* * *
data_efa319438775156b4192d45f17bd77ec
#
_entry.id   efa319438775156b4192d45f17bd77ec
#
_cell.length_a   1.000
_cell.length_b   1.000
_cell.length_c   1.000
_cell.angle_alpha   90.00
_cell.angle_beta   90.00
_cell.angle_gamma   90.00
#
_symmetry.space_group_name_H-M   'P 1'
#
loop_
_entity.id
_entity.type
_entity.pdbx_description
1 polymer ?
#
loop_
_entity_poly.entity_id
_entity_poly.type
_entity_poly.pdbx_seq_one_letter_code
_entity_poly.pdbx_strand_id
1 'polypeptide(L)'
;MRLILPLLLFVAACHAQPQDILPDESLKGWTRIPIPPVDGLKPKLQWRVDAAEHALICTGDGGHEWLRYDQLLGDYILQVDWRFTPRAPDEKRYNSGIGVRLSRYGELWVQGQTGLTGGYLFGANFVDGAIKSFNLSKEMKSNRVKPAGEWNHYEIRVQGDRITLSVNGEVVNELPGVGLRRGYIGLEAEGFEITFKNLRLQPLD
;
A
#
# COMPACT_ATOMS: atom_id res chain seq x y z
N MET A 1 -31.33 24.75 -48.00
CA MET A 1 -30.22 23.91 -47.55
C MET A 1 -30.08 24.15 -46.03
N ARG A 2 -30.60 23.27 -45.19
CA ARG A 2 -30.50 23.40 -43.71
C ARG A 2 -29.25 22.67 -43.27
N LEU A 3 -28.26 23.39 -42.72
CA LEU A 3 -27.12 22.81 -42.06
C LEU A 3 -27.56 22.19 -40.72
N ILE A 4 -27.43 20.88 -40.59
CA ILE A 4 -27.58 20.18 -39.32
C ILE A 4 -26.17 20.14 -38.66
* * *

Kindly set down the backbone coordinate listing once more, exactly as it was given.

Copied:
data_efa319438775156b4192d45f17bd77ec
#
_entry.id   efa319438775156b4192d45f17bd77ec
#
_cell.length_a   1.000
_cell.length_b   1.000
_cell.length_c   1.000
_cell.angle_alpha   90.00
_cell.angle_beta   90.00
_cell.angle_gamma   90.00
#
_symmetry.space_group_name_H-M   'P 1'
#
loop_
_entity.id
_entity.type
_entity.pdbx_description
1 polymer ?
#
loop_
_entity_poly.entity_id
_entity_poly.type
_entity_poly.pdbx_seq_one_letter_code
_entity_poly.pdbx_strand_id
1 'polypeptide(L)'
;MRLILPLLLFVAACHAQPQDILPDESLKGWTRIPIPPVDGLKPKLQWRVDAAEHALICTGDGGHEWLRYDQLLGDYILQVDWRFTPRAPDEKRYNSGIGVRLSRYGELWVQGQTGLTGGYLFGANFVDGAIKSFNLSKEMKSNRVKPAGEWNHYEIRVQGDRITLSVNGEVVNELPGVGLRRGYIGLEAEGFEITFKNLRLQPLD
;
A
#
# COMPACT_ATOMS: atom_id res chain seq x y z
N MET A 1 -31.33 24.75 -48.00
CA MET A 1 -30.22 23.91 -47.55
C MET A 1 -30.08 24.15 -46.03
N ARG A 2 -30.60 23.27 -45.19
CA ARG A 2 -30.50 23.40 -43.71
C ARG A 2 -29.25 22.67 -43.27
N LEU A 3 -28.26 23.39 -42.72
CA LEU A 3 -27.12 22.81 -42.06
C LEU A 3 -27.56 22.19 -40.72
N ILE A 4 -27.43 20.88 -40.59
CA ILE A 4 -27.58 20.18 -39.32
C ILE A 4 -26.17 20.14 -38.66